Metal loss of the pressurized tubes inside the boiler is a big concern for boiler designers and operators. Changing fuel composition and other service parameters can lead to accelerated erosion and corrosion (Figure 1), which need to be mitigated using proven and robust materials.
1. These two photos highlight erosion (top) and corrosion (bottom) of boiler tubes. Courtesy: Integrated Global Services (IGS)
Weld metal overlay is known for its longevity. It is also known for its cost, and the time required to carry out the application. Thermal spray also can be used to protect boiler waterwalls. It is faster to apply, though not always considered as robust. In recent years, this technology has undergone some major developments, which may increase its rate of adoption for boiler waterwall protection.
The power generation industry over the past several years has been faced with increasing pressures from environmental agencies regarding emissions. These initiatives subsequently forced the sector to evolve and develop cleaner processes.
One of the first steps was to optimize combustion by using low-NOx burners with optimum parameters for NOx reduction. The combustion chamber, which was typically an oxidizing environment, has turned into a reduction environment. The boiler and its tube material were not designed for such conditions, leading to an increase of corrosion rates.
In addition to this modification, many plants took the opportunity for fuel diversification, and in some regions low-cost coal has been a preferred option. However, the price of coal is also relative to its quality, with higher-cost coal having a greater heating value, while other coals may have a lower concentration of carbon, but also a lower heating value.
The combination of the environment changing from oxidation to reduction, and from low- to high-sulfur content coal, has created a significant increase of the corrosion rates. This situation can be aggravated further by erosion due to abrasive ashes or corrosion under deposits when ash builds up in certain areas.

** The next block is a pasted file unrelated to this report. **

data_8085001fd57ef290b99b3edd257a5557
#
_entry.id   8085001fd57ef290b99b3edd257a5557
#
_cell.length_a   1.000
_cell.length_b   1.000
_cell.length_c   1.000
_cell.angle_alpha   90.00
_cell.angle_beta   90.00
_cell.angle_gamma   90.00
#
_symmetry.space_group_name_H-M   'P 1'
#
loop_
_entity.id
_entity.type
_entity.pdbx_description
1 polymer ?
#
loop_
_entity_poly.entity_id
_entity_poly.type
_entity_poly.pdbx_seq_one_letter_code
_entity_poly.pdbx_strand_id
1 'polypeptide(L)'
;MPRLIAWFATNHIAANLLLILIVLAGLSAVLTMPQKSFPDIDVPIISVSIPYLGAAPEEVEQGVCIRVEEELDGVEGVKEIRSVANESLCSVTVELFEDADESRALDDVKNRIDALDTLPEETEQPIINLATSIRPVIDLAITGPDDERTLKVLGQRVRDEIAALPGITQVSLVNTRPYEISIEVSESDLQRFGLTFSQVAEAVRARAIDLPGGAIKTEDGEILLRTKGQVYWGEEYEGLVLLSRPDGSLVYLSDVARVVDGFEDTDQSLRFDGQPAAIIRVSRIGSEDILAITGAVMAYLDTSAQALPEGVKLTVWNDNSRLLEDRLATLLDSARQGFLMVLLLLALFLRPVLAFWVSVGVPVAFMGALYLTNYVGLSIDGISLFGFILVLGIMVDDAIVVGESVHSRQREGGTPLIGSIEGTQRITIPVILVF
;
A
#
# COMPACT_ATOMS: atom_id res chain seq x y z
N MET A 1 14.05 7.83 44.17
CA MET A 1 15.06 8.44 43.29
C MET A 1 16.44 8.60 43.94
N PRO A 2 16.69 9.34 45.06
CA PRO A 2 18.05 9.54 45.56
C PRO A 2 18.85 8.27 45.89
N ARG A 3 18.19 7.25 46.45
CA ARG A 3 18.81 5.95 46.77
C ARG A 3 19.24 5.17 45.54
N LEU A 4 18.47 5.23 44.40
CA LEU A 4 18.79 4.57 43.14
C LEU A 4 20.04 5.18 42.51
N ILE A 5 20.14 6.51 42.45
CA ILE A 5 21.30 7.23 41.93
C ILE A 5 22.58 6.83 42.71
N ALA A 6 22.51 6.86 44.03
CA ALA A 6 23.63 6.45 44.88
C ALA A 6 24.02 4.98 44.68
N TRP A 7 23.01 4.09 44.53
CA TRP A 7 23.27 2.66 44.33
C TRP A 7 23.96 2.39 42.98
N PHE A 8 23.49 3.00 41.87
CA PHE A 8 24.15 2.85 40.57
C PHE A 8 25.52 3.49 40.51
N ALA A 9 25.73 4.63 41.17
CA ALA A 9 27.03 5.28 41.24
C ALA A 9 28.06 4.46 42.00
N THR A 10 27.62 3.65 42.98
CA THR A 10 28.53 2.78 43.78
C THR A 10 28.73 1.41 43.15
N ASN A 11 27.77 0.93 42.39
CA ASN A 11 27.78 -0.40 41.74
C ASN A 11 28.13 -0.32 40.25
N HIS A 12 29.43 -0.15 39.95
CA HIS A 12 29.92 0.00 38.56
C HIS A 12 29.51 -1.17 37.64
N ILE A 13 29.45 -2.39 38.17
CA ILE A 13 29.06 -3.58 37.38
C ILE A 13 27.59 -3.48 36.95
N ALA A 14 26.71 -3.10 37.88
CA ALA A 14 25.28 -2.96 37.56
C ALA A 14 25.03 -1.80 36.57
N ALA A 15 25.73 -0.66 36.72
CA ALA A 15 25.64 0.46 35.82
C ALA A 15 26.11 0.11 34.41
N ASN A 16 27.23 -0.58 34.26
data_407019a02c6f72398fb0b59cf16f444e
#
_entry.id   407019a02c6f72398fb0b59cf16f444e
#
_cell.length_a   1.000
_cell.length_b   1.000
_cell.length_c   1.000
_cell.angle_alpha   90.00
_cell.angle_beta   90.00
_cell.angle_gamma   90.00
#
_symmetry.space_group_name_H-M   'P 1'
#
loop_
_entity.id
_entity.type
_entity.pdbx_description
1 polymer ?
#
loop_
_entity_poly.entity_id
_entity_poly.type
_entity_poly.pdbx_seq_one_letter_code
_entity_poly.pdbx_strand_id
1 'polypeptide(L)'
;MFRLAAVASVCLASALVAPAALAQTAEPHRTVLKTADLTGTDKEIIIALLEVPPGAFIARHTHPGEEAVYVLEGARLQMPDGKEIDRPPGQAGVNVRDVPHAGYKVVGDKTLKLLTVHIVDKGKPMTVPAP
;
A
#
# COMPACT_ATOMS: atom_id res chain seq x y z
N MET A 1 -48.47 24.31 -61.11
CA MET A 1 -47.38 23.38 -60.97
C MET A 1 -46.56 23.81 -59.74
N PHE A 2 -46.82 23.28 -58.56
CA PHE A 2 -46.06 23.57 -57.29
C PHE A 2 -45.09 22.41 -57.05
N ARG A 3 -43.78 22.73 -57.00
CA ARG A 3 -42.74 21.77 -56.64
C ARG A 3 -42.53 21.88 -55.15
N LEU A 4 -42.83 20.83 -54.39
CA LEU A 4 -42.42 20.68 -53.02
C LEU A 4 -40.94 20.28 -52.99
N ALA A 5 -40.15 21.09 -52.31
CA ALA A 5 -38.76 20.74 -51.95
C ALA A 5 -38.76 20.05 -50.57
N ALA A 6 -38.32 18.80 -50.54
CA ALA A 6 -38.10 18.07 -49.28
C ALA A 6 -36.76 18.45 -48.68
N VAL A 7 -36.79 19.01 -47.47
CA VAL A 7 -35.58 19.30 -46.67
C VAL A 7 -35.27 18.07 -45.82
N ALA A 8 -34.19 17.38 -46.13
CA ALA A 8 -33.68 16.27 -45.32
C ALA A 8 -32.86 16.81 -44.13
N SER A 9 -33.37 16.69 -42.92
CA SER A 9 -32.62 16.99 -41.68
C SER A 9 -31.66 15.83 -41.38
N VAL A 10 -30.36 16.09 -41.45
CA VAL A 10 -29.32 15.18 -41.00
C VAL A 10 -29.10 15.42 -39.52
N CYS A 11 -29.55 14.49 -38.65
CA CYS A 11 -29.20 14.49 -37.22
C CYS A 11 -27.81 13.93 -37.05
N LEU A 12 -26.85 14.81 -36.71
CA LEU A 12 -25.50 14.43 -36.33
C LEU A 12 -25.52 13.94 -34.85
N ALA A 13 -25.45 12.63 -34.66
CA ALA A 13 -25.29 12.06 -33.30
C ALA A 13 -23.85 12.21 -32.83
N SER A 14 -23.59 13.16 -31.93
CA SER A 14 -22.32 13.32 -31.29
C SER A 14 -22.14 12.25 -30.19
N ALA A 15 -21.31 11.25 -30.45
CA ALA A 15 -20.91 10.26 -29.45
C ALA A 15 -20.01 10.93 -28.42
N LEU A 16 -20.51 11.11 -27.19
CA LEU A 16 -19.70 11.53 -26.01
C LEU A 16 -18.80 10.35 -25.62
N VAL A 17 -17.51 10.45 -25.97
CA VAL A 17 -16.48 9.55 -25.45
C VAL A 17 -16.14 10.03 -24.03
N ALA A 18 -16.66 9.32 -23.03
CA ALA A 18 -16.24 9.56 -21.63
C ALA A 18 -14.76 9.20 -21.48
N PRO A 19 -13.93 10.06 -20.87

Some coal plants are converting to biomass, but biomass can include recycled materials with a potentially high content of corrosive agents.
Use of Thermal Spray as a Corrosion/Erosion Barrier
In the 1990s, high-velocity thermal spray was an established technology in a highly controlled shop application environment. It was used for specialized applications in aircraft components, valves, and other similar equipment, and users began asking whether it could be effectively applied in the field to existing fixed assets in-situ.
Field technology was also present at the time, but it was a different class of technology. Twin wire arc spray (TWAS) or thermal spray aluminum (TSA) are both low-velocity thermal spray technologies that are not able to produce reliable coatings to serve in critical erosion/corrosion environments in fixed assets such as circulating fluidized bed (CFB), bubbling fluidized bed (BFB), or grate-fired boilers. The existing high-velocity thermal spray equipment and technology couldn’t be taken into the field effectively or economically.